Surgical resection of the aberrant artery and ipsilateral lobectomy are generally performed for patients with ABLL, and embolization is indicated for inoperable cases [8]. Recently, certain studies have reported the division of blood flow from an aberrant artery without pulmonary resection with an uneventful postoperative course [9, 10]. In the present case, given the large diameter of the aberrant artery, we considered that preoperative reduction of blood flow of the aberrant artery by embolization was a safe approach to prevent unexpected intraoperative bleeding. However, coil embolization is not recommended in cases where the inner vessel diameter is 10 mm or greater because of the risk of incomplete occlusion and coil migration [11]. Even though embolization for a narrow segment of the aberrant artery was an option, we prioritized shutting down the abnormal blood flow of the pulmonary arteriovenous fistula; therefore, we first performed surgical resection of the aberrant artery and left lower lobectomy prior to coil embolization for the remnant aberrant artery as a staged procedure. There is one report of successful embolization of an aberrant artery in an operable patient [12]; however, no other case studies have performed combined operative procedures with resection of the aberrant artery and subsequent coil embolization for remnant flow, partly because the aberrant artery is too large and partly because there might be a possibility of concomitant pulmonary arteriovenous fistula. Although we performed an unprecedented staged operation, it might be a feasible procedure in such cases, and as a result, the postoperative course was uneventful.

With regard to surgical procedures, it has been reported that the resection of aberrant arteries using an endoscopic stapler is a safe procedure, which we performed the same way [5]. Before surgery, we were concerned about using an endoscopic stapler for the aneurysmal aberrant artery; however, intraoperatively, we confirmed that the artery wall was thick and firm; therefore, we resected it using an endostapler. Furthermore, the diameter of the patient’s aberrant artery was the same as the descending aorta, which was larger than the previously reported diameters. Thus, we reinforced the stump using Teflon pledgets without any complications [7]. During the surgery, a resection of the left lower pulmonary vein was performed first because the presence of preoperative pulmonary arteriovenous fistula was possible; however, as a result of rapid congestion of the left lower lobe, it was considered that the resection of the aberrant artery prior to pulmonary vein might be desirable to prevent ipsilateral pulmonary congestion. The good outcome of this case indicates that the optimal surgical strategy for variable ABLL should be considered and decided depending on each case.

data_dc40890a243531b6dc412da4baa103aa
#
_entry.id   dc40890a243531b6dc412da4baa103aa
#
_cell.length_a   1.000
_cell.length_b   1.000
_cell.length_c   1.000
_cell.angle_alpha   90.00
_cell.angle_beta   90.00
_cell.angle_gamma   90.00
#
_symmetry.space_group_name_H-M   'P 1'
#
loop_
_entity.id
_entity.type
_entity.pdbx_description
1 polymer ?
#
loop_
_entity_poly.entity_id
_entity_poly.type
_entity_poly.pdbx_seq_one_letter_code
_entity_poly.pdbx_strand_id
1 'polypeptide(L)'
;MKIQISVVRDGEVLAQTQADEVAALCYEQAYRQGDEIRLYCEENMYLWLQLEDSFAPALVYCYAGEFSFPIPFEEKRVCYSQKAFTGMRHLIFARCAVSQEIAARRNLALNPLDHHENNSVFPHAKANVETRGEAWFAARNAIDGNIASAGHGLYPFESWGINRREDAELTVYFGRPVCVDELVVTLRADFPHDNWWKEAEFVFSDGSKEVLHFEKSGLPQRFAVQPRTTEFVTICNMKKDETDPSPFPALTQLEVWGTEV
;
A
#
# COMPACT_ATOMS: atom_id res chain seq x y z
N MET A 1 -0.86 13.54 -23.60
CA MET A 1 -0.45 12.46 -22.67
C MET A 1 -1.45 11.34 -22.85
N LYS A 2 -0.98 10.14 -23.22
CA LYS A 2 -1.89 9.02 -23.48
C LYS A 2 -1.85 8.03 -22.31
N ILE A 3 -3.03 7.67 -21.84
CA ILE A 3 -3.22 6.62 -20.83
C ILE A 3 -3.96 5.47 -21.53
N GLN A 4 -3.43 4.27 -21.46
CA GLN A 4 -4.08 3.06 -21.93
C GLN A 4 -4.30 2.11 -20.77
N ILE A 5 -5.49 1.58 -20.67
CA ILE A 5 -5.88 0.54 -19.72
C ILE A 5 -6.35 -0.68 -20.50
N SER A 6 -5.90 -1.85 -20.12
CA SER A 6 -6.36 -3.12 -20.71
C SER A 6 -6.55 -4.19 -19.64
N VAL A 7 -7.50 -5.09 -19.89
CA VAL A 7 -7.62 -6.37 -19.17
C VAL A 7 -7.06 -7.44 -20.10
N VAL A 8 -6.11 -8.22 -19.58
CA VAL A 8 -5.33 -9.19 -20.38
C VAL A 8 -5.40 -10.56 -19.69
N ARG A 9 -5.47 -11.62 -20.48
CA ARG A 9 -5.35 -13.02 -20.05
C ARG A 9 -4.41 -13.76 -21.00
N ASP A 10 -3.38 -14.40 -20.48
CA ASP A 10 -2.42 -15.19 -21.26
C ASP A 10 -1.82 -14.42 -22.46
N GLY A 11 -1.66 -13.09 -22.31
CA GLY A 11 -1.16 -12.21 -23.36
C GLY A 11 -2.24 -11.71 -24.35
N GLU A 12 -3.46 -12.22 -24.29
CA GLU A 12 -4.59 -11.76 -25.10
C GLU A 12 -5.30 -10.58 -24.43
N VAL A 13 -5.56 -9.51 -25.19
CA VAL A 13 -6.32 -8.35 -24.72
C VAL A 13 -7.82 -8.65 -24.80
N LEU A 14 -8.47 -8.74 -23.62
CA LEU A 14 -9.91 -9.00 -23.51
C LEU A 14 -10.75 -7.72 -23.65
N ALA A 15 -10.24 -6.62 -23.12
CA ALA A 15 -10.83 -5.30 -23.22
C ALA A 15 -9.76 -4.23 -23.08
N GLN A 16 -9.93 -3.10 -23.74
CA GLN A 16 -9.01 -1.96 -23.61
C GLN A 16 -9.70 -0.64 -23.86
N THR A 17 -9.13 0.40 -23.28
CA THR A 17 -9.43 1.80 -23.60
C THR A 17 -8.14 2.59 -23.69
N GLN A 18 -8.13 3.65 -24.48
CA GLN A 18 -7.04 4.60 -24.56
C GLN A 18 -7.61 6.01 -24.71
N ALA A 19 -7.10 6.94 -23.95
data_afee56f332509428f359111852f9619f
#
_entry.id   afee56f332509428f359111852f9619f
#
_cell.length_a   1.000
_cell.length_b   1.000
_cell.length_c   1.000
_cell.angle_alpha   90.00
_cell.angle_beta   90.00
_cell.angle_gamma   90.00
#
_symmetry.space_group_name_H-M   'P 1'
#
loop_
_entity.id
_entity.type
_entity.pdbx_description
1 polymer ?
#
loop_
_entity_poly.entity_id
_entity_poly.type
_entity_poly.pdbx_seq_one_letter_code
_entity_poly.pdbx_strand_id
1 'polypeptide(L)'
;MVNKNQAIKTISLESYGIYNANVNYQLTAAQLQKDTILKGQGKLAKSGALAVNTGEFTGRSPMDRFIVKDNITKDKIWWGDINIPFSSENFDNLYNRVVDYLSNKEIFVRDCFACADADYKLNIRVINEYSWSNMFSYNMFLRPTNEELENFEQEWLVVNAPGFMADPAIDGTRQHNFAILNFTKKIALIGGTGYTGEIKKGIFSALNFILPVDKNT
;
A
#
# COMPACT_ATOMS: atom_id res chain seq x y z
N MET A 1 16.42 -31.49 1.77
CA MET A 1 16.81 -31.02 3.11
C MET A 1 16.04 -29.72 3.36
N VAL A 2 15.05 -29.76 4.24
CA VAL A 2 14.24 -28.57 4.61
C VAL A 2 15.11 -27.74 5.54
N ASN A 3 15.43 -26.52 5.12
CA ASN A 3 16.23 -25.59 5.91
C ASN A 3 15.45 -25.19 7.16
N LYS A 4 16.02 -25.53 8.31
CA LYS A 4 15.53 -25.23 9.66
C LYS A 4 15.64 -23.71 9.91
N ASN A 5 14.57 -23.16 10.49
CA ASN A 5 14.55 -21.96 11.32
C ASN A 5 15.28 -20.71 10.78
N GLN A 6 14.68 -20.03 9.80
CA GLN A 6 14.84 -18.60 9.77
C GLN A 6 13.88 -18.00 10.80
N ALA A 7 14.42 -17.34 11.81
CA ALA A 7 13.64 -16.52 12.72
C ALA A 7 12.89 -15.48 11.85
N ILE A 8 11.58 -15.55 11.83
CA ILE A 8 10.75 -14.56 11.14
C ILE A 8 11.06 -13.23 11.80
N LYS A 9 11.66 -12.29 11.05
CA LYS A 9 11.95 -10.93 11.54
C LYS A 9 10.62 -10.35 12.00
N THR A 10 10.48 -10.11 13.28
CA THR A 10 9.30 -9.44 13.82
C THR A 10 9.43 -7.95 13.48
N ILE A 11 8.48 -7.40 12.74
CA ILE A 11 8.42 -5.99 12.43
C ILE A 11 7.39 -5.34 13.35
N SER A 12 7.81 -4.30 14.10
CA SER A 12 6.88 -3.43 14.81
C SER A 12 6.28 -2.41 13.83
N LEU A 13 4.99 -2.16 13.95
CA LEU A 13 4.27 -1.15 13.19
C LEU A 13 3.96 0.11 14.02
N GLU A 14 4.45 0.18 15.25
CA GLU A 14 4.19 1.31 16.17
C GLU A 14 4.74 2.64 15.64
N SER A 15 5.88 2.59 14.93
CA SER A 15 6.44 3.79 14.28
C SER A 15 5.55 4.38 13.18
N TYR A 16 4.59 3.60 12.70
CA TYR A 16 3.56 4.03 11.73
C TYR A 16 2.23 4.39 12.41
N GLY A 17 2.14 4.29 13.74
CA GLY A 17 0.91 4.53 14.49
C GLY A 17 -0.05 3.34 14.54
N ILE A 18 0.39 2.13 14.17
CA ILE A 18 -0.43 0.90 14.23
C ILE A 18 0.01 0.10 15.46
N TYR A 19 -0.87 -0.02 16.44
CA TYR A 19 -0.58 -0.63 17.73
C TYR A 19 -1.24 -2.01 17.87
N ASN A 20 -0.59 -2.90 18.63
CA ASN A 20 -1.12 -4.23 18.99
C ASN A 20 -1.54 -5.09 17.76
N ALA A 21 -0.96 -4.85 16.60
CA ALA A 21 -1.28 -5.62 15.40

Considering the histopathological features of the aberrant artery, the presence of an elastic artery with dissection of the tunica media might be complicated when an aneurysm forms with high blood flow, which is the same as our case. Indeed, there are several reports of aneurysms of aberrant arteries leading to fatal ruptures [2, 3]. Giant aberrant arteries like that of the present case carry the risk of dissection and rupture; therefore, appropriate treatment must be carried out in a timely manner following diagnosis.

Conclusions

We present a case of ABLL which was successfully managed by surgical resection of the left lower lobe with most of the giant aberrant artery and subsequent embolization of the remnant portion. Our study demonstrates that a staged surgical therapy can be an acceptable procedure for ABLL in cases with a giant aberrant artery.

Availability of data and materials

All datasets presented in the main paper are available whenever possible.

Abbreviations

ABLL:

Anomalous systemic arterial supply to the basal segment of the lung

CT:

Computed tomography

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Acknowledgements

The authors would like to thank Enago (www.enago.jp) for the English language review.

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Contributions

TU wrote the manuscript. TU, TM, SK, and NZ performed the operation. TU, NM, HM, YT, TS, HH, SK, and TM determined the treatment plan. KI and KT contributed to the drafting of the pathological findings. HH and TM provided the final version of this manuscript. All authors read and approved the final manuscript.

Corresponding author

Correspondence to Haruaki Hino.

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Utsumi, T., Hino, H., Kuwauchi, S. et al. Anomalous systemic arterial supply to the basal segment of the lung with giant aberrant artery: a case report. surg case rep 6, 285 (2020). https://doi.org/10.1186/s40792-020-01063-w

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Keywords

  • Anomalous systemic arterial supply to the basal segment of the lung
  • Giant aberrant artery
  • Staged surgical therapy